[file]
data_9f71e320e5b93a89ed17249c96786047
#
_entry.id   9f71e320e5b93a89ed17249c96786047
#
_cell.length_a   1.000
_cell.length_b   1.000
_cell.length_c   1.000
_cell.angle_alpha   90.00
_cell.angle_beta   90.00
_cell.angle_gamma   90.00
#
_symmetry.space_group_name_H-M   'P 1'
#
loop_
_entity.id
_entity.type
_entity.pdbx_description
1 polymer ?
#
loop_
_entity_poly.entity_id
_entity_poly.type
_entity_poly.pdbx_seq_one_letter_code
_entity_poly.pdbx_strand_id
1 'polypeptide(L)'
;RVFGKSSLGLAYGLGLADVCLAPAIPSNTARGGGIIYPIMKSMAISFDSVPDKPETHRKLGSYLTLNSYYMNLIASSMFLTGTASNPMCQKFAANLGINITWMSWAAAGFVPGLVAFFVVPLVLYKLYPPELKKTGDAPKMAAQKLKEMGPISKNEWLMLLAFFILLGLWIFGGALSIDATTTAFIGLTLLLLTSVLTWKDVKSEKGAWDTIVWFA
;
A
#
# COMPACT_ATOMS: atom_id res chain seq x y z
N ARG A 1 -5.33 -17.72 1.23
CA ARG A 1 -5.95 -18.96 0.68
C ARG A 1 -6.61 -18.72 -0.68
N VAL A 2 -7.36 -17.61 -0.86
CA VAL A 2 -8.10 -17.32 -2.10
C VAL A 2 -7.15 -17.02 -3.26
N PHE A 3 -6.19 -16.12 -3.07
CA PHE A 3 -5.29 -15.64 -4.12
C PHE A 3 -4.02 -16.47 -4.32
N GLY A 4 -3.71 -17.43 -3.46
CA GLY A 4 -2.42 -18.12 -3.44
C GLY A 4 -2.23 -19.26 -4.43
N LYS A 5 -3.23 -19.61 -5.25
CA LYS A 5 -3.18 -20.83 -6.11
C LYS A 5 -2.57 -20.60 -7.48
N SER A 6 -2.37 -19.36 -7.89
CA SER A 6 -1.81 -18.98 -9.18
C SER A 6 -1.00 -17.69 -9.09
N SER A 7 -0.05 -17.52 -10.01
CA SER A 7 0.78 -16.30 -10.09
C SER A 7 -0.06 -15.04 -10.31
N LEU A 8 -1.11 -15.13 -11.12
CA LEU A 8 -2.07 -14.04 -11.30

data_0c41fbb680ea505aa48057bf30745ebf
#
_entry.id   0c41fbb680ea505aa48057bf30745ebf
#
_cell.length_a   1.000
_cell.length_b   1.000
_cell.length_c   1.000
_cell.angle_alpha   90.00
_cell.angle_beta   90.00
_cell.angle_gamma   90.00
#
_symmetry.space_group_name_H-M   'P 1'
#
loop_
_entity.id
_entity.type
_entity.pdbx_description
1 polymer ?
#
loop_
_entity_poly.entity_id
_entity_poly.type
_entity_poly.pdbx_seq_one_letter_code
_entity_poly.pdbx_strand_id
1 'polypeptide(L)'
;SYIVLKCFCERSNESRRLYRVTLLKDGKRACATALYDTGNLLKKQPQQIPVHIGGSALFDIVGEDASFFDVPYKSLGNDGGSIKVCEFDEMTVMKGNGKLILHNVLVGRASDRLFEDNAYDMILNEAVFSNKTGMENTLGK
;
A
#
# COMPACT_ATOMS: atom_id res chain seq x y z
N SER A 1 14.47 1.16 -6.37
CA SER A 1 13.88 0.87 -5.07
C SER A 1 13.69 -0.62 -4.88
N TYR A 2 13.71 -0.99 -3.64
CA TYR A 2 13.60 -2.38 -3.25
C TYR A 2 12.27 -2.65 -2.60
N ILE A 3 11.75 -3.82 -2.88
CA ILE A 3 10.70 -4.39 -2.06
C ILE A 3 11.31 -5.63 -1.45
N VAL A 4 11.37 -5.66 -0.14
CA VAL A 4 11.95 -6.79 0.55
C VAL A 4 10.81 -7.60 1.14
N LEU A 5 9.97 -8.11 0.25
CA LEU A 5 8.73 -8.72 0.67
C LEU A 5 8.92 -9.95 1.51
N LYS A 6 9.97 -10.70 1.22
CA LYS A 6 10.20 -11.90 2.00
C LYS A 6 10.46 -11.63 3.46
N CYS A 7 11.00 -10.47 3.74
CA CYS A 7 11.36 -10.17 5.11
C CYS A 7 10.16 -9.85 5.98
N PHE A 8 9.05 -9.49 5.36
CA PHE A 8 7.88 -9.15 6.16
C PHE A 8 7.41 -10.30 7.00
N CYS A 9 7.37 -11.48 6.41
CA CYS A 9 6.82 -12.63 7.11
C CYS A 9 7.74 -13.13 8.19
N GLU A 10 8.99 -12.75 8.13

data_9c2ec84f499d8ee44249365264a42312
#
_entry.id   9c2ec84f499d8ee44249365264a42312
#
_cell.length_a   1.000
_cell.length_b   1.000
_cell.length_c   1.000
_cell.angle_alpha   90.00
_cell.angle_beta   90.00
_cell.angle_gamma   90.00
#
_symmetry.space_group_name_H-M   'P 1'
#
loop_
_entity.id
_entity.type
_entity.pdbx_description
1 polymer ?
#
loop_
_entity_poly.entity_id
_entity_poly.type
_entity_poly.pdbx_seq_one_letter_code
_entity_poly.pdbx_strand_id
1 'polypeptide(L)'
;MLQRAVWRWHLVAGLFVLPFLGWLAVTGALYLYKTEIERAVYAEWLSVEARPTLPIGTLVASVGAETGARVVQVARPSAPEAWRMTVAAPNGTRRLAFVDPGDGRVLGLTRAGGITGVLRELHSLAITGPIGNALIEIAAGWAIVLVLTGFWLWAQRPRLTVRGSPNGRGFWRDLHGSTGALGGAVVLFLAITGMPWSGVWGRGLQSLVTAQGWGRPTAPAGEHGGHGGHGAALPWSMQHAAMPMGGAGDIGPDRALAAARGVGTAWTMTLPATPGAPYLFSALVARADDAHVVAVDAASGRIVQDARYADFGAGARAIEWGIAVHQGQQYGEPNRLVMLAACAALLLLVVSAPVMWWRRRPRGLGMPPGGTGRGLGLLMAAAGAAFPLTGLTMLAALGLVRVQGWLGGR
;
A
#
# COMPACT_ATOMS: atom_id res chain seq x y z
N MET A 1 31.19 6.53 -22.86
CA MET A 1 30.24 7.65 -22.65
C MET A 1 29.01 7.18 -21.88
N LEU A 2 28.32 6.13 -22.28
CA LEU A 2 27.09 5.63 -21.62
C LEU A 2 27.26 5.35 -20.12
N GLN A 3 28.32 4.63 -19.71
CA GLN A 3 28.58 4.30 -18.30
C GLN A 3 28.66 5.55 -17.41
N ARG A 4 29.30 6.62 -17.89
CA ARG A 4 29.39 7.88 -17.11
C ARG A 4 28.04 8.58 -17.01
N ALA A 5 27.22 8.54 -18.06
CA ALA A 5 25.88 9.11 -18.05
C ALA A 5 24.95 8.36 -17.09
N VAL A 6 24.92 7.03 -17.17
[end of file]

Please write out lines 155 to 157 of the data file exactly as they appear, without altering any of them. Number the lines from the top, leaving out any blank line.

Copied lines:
CA ALA A 5 25.88 9.11 -18.05
C ALA A 5 24.95 8.36 -17.09
N VAL A 6 24.92 7.03 -17.17